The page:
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Executor Changed The Locks

An executor has wide-ranging powers to manage a deceased estate as he or she sees fit. Some of the actions of an executor may seem high-handed or even suspicious, but there may be an excellent reason for them to act in this way. For instance, an executor who changed the locks on a property within a deceased estate may do so in order to protect the asset from damage or loss. This article explains the authority of an executor to safeguard assets of the estate, and the concurrent power of beneficiaries to question the actions of an executor.

Responsibilities Of An Executor

A testator appoints someone as executor to administer a last will and testament. The executor is tasked with carrying out the deceased’s instructions, including the management of estate assets and liabilities. An executor must compile the assets of the deceased estate and protect these assets until they are liquidated or distributed. If an estate asset suffers damage or loss, the executor may be held personally liable for the financial loss to the beneficiaries. As such, executors need to be proactive in their protection of assets. One strategy that an executor might employ is to change the locks on an estate to prevent unauthorised entry.

For the family of the deceased, it can feel intrusive for an executor to take over management of a deceased estate, particularly when the executor is an outsider such as a lawyer or professional executor. When a stranger is assuming more authority over a deceased’s property than close family members, it can cause deep upset and even suspicion over the executor’s actions. However, an executor may have good cause to act without consultation.

Executor Changed The Locks To Safeguard Asset

As part of their responsibility to safeguard assets, the executor must secure a house and contents. It may not be necessary in a lot of cases, but when the security of a property is in question, it is better for the executor to take extra precautions.

In such circumstances, an executor may have changed the locks on the house in order to keep out trespassers, and anyone who could cause damage or remove items from the property. This might be necessary, especially if several people were given keys to the property before the testator’s death. For instance, a neighbour or former tenant may have a key to the house that is now vacant and vulnerable to intrusion. Additionally, family members may have a key and the executor may need to deter them from entering unmonitored to take items from the house before they can be distributed to the rightful beneficiaries.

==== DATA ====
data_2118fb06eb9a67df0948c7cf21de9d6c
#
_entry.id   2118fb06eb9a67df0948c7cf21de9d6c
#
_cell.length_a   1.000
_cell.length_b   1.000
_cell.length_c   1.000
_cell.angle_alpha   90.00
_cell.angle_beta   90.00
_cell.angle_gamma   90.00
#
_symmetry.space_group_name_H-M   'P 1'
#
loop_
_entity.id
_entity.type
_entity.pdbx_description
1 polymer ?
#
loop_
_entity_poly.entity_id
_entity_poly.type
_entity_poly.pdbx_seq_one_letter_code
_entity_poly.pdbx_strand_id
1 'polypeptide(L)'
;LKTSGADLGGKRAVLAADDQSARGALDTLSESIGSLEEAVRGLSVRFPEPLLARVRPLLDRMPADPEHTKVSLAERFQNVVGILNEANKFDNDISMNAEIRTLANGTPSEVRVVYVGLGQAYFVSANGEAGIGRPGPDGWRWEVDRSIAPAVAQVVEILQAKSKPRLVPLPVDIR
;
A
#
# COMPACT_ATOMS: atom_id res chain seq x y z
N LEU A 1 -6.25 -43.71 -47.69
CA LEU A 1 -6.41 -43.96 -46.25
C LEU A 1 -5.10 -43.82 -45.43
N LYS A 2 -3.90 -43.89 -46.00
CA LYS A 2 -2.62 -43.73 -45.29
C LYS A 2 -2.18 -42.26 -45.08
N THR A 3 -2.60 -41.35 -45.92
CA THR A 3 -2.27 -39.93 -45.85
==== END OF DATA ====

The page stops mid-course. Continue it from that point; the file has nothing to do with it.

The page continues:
Inventory Of Assets

The executor will often compile an inventory of the contents of a property at the same time as he or she secures the premises. Beneficiaries of the will are entitled to see this inventory, which should provide some reassurance when the executor has changed the locks and the family can no longer gain access to the property. An executor will often allow beneficiaries to tour the property and review the contents prior to removing valuables and personal possessions. If the executor has changed the locks and has not provided at least a list of the contents, the beneficiaries may wish to retain a solicitor to open communications with the executor.

Executor Changed the Locks Improperly

There are, however, some circumstances when an executor may have changed the locks on a property improperly. For instance, if a deceased owned a property in joint tenancy with a spouse, an executor has no right to interfere with the security of that property at all, as ownership passed to the joint tenant upon the passing of the deceased.

Removal Of Executor

When an executor has changed the locks on the house improperly as part of a pattern of mismanagement, it may be necessary to arrange for the removal of the executor. Probate legislation in each state and territory of Australia provides the Supreme Courts with the authority to remove an executor. To do this, the court must be convinced that the executor is unfit to act in the role, or that keeping them in the position would be detrimental to the deceased estate or the beneficiaries. The courts will remove and replace an executor by revoking the grant of probate and appointing an administrator to take over the management of the deceased estate.

Generally, an executor has the power, and even the responsibility, to change the locks on a property to prevent unauthorised access. In the event that an executor acts outside their purview, beneficiaries of the estate have the right to question their actions and ultimately have them removed from their position of responsibility. Please contact the team at Armstrong Legal if you have concerns over the actions of an executor. The team can help you with this and any other testamentary, succession or probate matter. Call 1300 038 223 today for specialist advice.

Dr Nicola Bowes

This article was written by Dr Nicola Bowes

Dr Nicola Bowes holds a Bachelor of Arts with first class honours from the University of Tasmania, a Bachelor of Laws with first class honours from the Queensland University of Technology, and a PhD from The University of Queensland. After a decade working in higher education, Nicola joined Armstrong Legal in 2020.

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